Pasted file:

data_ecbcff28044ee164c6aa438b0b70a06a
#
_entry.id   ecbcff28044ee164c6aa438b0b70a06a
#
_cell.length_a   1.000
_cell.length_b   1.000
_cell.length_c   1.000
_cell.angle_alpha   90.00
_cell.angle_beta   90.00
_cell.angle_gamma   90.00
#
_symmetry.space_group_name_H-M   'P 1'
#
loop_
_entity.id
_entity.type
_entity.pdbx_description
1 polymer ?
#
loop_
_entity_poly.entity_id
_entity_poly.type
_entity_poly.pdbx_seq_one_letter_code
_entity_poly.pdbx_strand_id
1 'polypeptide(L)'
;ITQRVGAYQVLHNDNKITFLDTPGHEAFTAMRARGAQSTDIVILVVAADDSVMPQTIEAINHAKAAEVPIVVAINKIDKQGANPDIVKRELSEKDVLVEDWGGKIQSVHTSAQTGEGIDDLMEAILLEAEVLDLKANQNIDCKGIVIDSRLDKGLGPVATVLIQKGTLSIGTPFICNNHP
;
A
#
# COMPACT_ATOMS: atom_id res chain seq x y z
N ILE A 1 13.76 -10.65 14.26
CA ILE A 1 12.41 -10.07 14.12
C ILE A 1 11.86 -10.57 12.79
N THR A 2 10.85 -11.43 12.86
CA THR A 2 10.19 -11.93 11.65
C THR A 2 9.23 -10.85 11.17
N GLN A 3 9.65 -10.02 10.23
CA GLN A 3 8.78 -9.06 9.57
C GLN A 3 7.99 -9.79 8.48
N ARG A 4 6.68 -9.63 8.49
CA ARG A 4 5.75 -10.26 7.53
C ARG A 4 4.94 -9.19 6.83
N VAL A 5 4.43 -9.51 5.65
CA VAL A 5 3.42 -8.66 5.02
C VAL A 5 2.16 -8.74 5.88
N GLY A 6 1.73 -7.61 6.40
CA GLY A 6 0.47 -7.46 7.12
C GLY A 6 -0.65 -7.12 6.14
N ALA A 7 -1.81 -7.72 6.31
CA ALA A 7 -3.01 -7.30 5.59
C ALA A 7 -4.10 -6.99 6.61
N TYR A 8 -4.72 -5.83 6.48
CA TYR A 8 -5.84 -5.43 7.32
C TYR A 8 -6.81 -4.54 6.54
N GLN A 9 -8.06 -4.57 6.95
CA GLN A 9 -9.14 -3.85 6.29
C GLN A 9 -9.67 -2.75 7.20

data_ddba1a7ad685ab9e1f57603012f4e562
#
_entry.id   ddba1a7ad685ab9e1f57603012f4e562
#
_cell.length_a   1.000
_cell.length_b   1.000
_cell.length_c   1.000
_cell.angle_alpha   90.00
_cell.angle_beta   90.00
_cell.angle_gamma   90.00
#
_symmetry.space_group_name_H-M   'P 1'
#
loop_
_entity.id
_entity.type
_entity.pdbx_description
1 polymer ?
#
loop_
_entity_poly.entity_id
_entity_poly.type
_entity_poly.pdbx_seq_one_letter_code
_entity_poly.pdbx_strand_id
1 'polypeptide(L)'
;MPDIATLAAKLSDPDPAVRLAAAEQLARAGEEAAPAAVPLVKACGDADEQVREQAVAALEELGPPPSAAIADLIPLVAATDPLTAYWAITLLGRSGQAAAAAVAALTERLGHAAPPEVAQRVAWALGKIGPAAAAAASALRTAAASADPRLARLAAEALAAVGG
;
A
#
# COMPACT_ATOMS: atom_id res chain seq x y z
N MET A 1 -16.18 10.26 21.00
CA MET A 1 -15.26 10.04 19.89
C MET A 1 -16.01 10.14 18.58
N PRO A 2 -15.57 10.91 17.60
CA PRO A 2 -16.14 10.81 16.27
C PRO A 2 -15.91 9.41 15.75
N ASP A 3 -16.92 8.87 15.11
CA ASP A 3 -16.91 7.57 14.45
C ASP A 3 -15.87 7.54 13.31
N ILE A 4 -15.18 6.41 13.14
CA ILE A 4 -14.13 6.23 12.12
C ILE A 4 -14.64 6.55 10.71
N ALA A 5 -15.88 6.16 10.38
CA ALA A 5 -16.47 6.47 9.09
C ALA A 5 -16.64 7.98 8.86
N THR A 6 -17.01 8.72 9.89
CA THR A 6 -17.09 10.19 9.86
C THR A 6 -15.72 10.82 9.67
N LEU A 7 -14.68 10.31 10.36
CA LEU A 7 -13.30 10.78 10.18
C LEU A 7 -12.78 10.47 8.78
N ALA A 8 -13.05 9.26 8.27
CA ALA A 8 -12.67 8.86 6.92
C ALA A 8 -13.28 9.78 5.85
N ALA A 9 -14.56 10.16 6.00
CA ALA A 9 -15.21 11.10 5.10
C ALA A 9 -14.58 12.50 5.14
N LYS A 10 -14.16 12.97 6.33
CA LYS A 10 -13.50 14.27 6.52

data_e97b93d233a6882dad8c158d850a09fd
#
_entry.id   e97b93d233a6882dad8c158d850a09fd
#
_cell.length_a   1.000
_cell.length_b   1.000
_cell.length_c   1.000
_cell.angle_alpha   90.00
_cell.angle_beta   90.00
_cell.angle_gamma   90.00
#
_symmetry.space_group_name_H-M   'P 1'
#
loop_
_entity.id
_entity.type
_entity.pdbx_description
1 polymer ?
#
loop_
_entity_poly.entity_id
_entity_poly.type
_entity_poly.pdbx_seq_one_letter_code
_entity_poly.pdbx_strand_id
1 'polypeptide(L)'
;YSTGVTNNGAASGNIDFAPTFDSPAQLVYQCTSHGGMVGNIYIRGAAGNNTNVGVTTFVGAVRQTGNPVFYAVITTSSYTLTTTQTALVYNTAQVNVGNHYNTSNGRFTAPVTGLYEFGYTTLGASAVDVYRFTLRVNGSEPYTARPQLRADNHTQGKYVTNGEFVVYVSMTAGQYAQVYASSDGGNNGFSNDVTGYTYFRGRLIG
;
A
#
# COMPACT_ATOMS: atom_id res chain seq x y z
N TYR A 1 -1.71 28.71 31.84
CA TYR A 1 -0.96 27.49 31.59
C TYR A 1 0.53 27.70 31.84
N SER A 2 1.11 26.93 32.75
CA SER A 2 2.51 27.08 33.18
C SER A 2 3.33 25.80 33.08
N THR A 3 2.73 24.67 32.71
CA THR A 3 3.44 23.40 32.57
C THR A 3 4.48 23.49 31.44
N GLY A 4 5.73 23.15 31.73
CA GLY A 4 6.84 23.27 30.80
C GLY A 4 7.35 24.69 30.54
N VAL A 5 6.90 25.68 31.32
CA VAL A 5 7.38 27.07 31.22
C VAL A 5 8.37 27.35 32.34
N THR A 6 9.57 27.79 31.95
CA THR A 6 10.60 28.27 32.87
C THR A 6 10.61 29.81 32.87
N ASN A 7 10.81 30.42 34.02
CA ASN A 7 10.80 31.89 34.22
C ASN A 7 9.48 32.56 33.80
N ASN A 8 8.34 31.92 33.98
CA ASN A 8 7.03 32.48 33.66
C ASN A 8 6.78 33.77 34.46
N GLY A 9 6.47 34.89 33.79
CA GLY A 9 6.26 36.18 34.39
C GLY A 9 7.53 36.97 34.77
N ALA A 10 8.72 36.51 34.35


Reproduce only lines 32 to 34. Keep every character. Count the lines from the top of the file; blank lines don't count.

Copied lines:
CA ILE A 1 12.41 -10.07 14.12
C ILE A 1 11.86 -10.57 12.79
N THR A 2 10.85 -11.43 12.86